By World Family Education
Advanced Placement (AP) courses are often taught in international schools with an American-style curriculum. Designed by the College Board for high school or secondary students, the courses feature university-level content and include a comprehensive final examination.
AP classes challenge students more intensely than general course offerings at most high schools. They are considered to be as academically rigorous as courses offered in the International Baccalaureate Diploma Programme, a curriculum commonly used in international schools.
Schools that offer AP courses follow the curriculum mandated by the College Board for that subject area. A panel of experts and college-level educators have developed the AP curricula.
Students who complete AP courses and receive high final exam scores are more attractive candidates for universities around the world. They may also receive course credit at some universities in the United States, allowing them to “skip” basic courses in that particular subject area.
During a two-week period every May, students take the AP exams. Test scores rank on a 1 to 5 scale, as follows:
- 5 – Extremely well qualified
- 4 – Well qualified
- 3 – Qualified
- 2 – Possibly qualified
- 1 – No recommendation
Usually a score of 3 or 4 and above is needed to receive university course credit in the United States. Some universities will offer course credit only for scores of 5.
AP International Diploma
Students living internationally who successfully complete five or more AP courses receive the AP International Diploma.They must complete courses in a range of content areas and earn 3 or more on corresponding AP exams.
The APID is not a substitute for a high school diploma. It certifies that a student has completed a rigorous academic program that’s prepared them for university. Some selective universities require the APID for admission when students complete an American-style curriculum in high school.
Universities Outside the United States
Many universities outside the United States recognize Advanced Placement courses and will accept AP credits for university admittance. Some non-U.S. universities require that students complete multiple AP courses (some expect a minimum of five courses) and receive high scores on the exams. Be sure to check the policies at the university where you intend to apply.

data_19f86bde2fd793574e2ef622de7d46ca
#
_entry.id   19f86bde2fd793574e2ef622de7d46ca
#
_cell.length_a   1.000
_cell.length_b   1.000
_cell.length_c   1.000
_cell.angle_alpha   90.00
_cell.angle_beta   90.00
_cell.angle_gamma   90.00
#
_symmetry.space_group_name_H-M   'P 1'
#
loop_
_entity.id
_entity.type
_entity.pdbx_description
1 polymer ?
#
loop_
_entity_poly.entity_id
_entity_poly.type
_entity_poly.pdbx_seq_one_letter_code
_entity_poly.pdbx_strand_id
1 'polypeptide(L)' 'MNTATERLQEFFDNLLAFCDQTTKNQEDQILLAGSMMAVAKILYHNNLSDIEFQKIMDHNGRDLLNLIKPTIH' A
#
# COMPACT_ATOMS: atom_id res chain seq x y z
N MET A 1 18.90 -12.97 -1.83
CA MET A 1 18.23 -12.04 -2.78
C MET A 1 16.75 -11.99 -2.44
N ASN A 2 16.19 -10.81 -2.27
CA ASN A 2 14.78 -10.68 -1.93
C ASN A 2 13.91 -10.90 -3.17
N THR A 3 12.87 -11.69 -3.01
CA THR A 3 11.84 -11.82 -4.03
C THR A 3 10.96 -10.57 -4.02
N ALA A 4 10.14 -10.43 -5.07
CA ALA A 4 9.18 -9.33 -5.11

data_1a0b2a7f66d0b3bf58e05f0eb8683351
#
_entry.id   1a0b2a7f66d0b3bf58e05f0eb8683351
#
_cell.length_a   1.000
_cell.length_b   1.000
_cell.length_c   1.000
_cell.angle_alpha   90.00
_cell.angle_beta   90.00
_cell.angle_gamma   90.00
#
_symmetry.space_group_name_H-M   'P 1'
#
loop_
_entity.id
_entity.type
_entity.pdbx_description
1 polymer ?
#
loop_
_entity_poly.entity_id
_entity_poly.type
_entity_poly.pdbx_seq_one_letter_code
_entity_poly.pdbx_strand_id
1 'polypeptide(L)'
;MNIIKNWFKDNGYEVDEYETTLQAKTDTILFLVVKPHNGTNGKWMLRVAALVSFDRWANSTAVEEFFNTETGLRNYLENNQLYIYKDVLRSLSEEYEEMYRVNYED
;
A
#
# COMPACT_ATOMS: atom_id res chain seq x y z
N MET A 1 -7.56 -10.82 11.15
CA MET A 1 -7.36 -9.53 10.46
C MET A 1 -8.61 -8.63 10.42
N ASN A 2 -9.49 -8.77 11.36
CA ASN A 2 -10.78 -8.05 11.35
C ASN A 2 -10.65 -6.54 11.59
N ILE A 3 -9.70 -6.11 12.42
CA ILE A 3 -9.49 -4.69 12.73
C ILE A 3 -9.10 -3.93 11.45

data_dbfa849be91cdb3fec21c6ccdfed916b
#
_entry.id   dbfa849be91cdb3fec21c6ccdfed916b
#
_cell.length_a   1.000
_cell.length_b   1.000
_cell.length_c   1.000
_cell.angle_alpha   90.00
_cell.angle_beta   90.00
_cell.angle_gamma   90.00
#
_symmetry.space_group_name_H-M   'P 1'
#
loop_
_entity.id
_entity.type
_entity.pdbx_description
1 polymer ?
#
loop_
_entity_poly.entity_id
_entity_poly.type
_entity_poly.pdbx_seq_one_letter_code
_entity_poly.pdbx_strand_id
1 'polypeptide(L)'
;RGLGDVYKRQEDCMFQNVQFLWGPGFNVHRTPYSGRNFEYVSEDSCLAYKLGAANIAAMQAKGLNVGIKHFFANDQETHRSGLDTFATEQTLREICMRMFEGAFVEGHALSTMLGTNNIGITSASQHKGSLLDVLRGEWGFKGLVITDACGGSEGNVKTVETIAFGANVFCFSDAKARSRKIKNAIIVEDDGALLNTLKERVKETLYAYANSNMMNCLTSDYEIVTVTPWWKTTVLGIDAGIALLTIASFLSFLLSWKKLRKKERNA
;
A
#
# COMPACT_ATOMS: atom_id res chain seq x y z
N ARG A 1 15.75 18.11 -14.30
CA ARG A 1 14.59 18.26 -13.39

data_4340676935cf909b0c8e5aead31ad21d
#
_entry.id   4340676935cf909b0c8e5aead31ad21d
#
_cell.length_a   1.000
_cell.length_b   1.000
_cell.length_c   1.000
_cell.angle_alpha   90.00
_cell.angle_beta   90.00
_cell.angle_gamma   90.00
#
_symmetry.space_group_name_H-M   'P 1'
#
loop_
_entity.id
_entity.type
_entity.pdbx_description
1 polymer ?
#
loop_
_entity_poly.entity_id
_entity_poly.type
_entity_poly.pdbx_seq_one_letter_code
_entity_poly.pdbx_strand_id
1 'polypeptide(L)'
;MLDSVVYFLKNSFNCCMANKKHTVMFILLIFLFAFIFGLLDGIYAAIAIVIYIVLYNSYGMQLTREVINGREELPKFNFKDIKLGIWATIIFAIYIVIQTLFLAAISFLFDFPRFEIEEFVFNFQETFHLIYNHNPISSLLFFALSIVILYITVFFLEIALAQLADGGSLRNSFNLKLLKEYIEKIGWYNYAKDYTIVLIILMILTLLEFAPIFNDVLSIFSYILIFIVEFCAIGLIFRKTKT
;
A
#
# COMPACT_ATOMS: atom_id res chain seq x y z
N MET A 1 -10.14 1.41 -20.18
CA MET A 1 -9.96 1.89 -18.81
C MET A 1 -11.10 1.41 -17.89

The College Board allows any student to take any AP examination, even if they haven’t taken its respective course. Therefore, students receiving home education and students from schools that do not offer AP courses may take AP exams. These students must find an AP-qualified school willing to assist them in taking the exam, and this may be a challenge for families living internationally.
While it is possible to take an AP exam after studying independently at home, the College Board strongly recommends a student take the correlating AP course at an AP school or online. Several online education providers offer AP courses.
Explore online schools at the World Family Education page about Online Education Options.
Students with Special Needs
Some students with documented disabilities may receive accommodations on AP exams. Your family will need to apply for these accommodations, such as a longer testing period or test breaks, several months in advance. Check the College Board page about eligibility for more information.
An alternative to AP exams is the US-based College Level Examination Program (CLEP). CLEP testing has also been developed by the College Board. Unlike the AP program, students studying for CLEP exams must learn the material independently rather than in a specialized course.
Testing centers (usually licensed schools in the U.S. and abroad) offer CLEP exams throughout the year. The exams are multiple-choice and computerized. Scores range from 20 to 80, with 50 being the minimum recommended passing score.
In the United States, high scores from CLEP tests are accepted for credit at hundreds of universities. Some universities outside the U.S. also accept CLEP testing scores for credit. Every university has its own policies regarding credit for testing, so be sure to check those closely.
Advanced Placement Program at the College Board — The official site that provides many details about the program.
Advanced Placement Course Index — A page at the College Board site that lists the many course options offered in the AP program.
CLEP at the College Board — The official page about CLEP testing.
Some information adapted from the official site of the College Board.